If you’re in the area of Morristown National Historic Park, take a few minutes to visit the Cross Estate Gardens, a small but beautiful botanical garden on the site of the New Jersey Brigade Unit of the historical park. For a few moments, you’ll escape into a different time and place — exactly as the estate was originally designed to do.
The Gardens offer both formal and informal areas, including a walled perennial garden, a native garden, a wisteria-covered pergola, and a mountain laurel allee.
The house is a sprawling mansion with several wings; it looks as if the builders took a lovely stone house and smooshed it up against an equally lovely yellow stucco house. The reality is that the house was renovated in the 1940s and an entire wing was taken down. It’s not very beautiful from the outside, and we didn’t go inside — that didn’t seem like it was an option. Instead, we entered the gate leading to the wisteria-pergola, carefully avoiding the young family taking family photos, and entered the gardens.
This estate is just one of many grand country mansions built as summer retreats in the “Mountain Colony” in Bernardsville NJ. The original house, built by John A. Bensel in 1903, formed the centerpiece of his “Queen Anne Farm.” Bensel’s estate included a carriage house, a five-story stone water tower and a gate house. Bensel’s widow sold the estate to W. Redmond Cross, a New York investment banker who renamed the property Hardscrabble House; his wife, Julia Newbold Cross, a member of the Royal Horticultural Society, restored the mansion and developed the formal, English-style garden. After her husband’s death, she remodeled the house to better suit her needs.
In 1975, 162 acres of the property, including the primary buildings, were added to the Morristown National Historical Park. This addition helped protect the adjacent 18th century New Jersey Brigade Revolutionary War encampment area and provided access from the New Jersey Brigade encampment area to the Jockey Hollow unit of the park. Unfortunately, funds were not budgeted to maintain the gardens, which soon fell into disrepair.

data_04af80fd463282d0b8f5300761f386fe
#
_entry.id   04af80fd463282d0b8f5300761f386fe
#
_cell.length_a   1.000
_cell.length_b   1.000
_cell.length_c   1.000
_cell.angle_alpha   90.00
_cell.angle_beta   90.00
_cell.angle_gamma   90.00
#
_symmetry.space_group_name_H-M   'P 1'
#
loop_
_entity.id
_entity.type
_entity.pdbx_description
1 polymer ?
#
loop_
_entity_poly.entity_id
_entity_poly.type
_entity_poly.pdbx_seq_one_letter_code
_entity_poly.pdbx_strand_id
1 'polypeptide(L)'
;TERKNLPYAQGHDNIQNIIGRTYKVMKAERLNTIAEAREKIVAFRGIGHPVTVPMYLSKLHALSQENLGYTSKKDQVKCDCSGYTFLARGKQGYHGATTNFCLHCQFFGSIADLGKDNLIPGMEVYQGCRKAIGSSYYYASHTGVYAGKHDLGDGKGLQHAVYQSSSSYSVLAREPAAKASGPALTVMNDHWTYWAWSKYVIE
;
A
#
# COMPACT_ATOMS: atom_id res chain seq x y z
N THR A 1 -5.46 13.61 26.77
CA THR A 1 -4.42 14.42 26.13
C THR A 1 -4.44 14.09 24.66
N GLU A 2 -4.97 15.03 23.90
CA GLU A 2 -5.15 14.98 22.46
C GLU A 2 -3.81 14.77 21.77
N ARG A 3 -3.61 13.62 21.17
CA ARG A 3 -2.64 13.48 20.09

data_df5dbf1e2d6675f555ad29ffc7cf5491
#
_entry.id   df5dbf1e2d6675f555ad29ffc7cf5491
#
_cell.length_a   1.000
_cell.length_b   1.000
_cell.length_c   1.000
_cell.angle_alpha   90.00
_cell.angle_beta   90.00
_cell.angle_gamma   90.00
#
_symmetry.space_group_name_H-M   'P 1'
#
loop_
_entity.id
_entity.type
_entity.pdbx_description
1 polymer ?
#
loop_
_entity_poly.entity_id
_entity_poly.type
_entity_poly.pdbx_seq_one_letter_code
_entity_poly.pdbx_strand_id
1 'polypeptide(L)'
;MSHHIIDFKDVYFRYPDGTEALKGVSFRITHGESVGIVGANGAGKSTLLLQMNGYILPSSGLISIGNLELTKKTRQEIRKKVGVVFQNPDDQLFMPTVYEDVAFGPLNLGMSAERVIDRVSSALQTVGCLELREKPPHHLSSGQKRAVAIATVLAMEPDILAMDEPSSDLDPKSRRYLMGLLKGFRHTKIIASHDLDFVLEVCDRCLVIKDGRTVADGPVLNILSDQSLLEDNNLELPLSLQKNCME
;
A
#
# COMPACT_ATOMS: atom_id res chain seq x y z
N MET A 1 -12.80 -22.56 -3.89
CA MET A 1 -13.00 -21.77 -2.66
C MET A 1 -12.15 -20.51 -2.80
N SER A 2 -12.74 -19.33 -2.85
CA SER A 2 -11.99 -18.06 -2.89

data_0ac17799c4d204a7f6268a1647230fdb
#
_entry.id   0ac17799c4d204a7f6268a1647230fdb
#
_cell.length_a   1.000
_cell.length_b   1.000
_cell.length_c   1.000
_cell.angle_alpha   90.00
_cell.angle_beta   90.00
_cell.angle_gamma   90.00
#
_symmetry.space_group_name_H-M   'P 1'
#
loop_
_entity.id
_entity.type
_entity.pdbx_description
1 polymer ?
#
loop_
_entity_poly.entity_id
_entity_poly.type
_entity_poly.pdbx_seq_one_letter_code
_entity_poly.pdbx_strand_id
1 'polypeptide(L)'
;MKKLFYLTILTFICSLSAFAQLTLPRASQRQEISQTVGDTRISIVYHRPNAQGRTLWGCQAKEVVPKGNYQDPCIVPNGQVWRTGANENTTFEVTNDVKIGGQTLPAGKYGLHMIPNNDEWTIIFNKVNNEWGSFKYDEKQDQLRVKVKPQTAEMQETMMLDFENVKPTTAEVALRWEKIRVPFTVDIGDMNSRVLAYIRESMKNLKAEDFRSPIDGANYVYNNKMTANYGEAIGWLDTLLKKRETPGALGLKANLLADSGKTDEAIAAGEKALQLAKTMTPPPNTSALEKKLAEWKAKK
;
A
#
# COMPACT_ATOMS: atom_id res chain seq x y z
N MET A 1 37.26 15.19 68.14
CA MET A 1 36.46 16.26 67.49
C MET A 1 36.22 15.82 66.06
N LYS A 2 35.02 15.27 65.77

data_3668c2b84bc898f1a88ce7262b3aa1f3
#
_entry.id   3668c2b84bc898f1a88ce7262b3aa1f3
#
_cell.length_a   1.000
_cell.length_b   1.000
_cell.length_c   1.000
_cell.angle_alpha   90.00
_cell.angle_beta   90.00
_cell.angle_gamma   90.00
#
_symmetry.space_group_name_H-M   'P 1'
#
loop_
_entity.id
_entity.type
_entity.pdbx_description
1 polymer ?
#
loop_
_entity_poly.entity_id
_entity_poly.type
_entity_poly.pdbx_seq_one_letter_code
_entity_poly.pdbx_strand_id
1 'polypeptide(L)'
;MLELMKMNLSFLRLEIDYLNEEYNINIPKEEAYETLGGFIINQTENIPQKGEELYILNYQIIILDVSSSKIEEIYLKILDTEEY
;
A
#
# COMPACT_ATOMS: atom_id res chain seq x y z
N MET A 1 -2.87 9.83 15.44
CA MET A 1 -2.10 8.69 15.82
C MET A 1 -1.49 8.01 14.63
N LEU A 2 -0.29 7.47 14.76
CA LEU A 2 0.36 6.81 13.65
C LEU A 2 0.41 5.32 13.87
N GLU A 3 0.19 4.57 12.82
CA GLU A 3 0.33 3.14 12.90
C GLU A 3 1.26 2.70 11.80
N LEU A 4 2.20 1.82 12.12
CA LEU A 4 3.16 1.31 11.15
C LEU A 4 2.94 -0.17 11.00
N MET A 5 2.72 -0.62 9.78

But now the gardens are a visitor attraction, thanks to the preservation efforts of a few volunteers. Probably the coolest aspect of this English-style gardens is that they’re only there because of the efforts of volunteers.
In 1977, volunteers began the arduous task of restoring the nearly obscured gardens back to life. These diligent volunteers uncovered paths and walkways, removed weeds and pruned or replaced out-of-control shrubs and trees. Their efforts have preserved a fine example of an English country garden for others to enjoy.
The gardens are still maintained by volunteers, who meet every Wednesday morning from April to November. If you want a tour of the gardens, that’s generally the best time to find someone who’ll talk about the gardens and the plants!
Getting there: 61 Jockey Hollow Road, Bernardsville, NJ
Hours: During the summer, daily 8 a.m. – 8 p.m.
Website: Cross Estate Gardens
Enjoy visiting historic and botantical gardens? Check out other gardens and arbortetums MidAtlanticDayTrips has visited.